How does a customer relate to a brand? How does a hotel understand and control its virtual image? In a Web 2.0 world, hotels need to be in control of their online image to protect their brand and encourage growth.

The online landscape for hotels has changed. The competition a hotel faces is no longer just another hotel but the online technology that drives customers to its doors. Twenty years ago, it was acceptable for a hotel to use a website as a passive supplier of information to potential customers but today consumers are used to interacting with businesses via the internet.

Currently, 88.1% of the population in North America is online, 80.2% of Europeans are online, with lesser but growing percentages in the other areas of the world. Globally, 3,885,567,619 people were registered as online users in June 2017 and this trend is to continue with service providers seeking to exploit new territories.1 For hotels, this provides an opportunity to reach larger numbers of potential customers in a way that would have been unimaginable a few years ago. The ability to reach more customers is tempered, however, by the ease with which customers can review establishments and the potential damage a negative review can achieve.

The Importance of Social Media

The impact of social media on the tourism sector cannot be underestimated. Social media now has a major impact upon the hotel and travel choices of both individuals and businesses. Social media platforms, such as Facebook, Instagram, Twitter, Youtube and LinkedIn, can be seen as trusted sources of review by potential customers. It is estimated around 69% of online people will use social media when considering booking a trip, with 44% of customers acknowledging they would only book a hotel after reading an online review. Studies have also shown that 74% of travelers will now write some form of online assessment of their trip.2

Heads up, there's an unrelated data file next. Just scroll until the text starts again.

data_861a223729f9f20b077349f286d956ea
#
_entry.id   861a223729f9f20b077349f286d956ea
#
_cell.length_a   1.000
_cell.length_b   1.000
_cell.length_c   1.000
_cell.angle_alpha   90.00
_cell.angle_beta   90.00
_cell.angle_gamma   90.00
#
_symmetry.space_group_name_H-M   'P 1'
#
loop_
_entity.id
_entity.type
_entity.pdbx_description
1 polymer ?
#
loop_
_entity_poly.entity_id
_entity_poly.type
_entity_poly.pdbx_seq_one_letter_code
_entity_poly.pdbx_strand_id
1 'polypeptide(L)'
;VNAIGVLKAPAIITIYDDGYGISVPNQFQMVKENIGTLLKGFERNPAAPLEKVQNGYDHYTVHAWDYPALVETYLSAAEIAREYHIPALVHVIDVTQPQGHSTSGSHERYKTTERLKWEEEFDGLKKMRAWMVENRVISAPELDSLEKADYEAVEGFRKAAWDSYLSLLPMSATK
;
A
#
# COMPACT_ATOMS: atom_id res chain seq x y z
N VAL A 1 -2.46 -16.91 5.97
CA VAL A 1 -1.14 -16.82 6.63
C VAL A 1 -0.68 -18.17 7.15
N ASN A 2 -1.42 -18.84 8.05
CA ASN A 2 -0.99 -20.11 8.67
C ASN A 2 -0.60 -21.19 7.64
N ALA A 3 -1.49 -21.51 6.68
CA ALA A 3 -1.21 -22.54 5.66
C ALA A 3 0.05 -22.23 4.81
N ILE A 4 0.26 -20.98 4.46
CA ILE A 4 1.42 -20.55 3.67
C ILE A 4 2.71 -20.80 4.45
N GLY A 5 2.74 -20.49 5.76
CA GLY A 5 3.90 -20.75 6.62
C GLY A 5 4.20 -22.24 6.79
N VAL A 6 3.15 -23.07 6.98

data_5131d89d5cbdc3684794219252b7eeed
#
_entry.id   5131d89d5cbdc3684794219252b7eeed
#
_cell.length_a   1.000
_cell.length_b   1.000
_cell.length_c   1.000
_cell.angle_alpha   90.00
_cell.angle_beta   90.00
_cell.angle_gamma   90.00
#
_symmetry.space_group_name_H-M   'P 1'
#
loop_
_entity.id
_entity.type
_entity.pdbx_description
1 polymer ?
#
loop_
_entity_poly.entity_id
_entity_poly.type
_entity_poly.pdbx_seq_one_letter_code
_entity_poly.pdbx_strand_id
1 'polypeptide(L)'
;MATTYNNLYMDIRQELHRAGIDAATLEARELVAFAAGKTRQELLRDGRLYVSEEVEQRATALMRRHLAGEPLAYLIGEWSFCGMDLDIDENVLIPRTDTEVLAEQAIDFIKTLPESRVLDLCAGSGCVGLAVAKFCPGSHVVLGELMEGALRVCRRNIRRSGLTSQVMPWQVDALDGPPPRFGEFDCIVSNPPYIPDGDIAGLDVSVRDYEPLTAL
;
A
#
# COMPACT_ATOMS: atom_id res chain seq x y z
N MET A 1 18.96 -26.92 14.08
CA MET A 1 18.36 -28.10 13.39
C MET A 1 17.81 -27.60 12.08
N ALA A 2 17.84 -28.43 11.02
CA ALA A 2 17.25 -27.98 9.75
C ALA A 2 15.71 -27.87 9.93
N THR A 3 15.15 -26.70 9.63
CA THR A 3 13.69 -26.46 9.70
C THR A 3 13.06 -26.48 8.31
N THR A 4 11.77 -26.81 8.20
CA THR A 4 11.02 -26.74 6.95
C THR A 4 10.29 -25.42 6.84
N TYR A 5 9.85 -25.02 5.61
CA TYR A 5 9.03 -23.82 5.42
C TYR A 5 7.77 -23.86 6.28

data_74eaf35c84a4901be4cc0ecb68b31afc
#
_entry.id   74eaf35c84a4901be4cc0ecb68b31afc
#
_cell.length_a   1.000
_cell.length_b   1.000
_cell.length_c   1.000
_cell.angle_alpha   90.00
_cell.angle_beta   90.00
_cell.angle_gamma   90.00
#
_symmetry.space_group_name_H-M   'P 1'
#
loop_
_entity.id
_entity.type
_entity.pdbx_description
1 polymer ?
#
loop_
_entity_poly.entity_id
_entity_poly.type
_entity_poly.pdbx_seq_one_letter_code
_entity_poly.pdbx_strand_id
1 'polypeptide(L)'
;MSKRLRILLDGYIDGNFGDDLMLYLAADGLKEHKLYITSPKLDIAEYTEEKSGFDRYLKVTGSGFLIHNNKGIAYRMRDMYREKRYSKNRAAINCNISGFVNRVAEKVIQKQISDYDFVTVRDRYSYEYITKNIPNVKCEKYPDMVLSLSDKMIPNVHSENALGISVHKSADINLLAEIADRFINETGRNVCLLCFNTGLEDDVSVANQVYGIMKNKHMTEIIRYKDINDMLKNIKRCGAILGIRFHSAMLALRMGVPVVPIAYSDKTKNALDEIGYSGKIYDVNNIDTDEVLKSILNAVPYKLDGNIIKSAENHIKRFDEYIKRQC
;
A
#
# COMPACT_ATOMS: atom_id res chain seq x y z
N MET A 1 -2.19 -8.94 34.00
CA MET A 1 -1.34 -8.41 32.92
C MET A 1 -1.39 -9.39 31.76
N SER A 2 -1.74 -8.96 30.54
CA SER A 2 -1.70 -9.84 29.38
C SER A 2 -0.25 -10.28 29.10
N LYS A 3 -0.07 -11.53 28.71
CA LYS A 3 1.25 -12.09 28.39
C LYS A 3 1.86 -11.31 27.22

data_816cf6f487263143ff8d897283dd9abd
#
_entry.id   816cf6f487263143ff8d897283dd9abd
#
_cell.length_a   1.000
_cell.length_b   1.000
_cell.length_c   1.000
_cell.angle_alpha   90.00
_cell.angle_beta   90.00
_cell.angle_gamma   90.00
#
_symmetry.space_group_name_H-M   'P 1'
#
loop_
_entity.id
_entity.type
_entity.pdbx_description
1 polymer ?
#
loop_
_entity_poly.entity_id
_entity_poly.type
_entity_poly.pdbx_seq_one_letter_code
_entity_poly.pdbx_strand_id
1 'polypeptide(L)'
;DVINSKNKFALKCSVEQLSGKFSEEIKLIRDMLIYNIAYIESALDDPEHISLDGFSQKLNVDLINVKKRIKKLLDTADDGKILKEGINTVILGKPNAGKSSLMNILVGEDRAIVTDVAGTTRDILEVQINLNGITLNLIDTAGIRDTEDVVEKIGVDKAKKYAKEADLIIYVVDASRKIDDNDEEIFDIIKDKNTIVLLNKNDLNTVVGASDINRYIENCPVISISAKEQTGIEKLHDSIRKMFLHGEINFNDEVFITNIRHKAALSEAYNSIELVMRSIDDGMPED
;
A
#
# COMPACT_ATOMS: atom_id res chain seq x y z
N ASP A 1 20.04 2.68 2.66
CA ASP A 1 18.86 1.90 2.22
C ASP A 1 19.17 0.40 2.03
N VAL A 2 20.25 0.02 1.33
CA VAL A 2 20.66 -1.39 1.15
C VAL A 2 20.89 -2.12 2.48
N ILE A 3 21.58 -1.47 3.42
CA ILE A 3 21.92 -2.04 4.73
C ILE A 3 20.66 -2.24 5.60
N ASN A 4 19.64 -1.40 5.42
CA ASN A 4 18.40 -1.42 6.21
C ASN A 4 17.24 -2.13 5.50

A recent article in the UK Hotel Industry magazine suggested, on average, guests pack three portable electronic devices for a weekday stay and five for a weekend stay.3 These guests are remaining ‘online’ during their stay and it is normal for them to comment about their stay on social media.

Facebook, on which hospitality brands have the largest median audience size, has over 800 million active users. Each account is linked to, potentially, an enormous number of other accounts, meaning information and comments can very easily reach large numbers of people, and at great speed. This can be both positive and negative but it must not be underestimated by brand managers – 52% of Facebook users indicated that the photographs on their friends Facebook page had a direct impact upon their decisions when booking future holidays.4


In the tourism sector, TripAdvisor has become the globally dominant online platform. Each year, it is estimated TripAdvisor is responsible for over $10 billion in online travel purchases in the US alone.5 It lists over 890,000 establishments, covering more than 45 countries. The site holds one of the largest collections of photographs in the online world and has a resource of well over 200 million reviews.6 Every month, these reviews are accessed by over 260 million unique users.7

A major influence on the choices made by consumers is the rating given to them by TripAdvisor. Where a business is ranked in a list of local establishments can have a major effect on bookings. Businesses that are not listed in the first five positions on TripAdvisor, do find they lose business to their competitors. For small businesses, without the financial resources to turn around a negative review, a relatively small number of bad reviews can be catastrophic.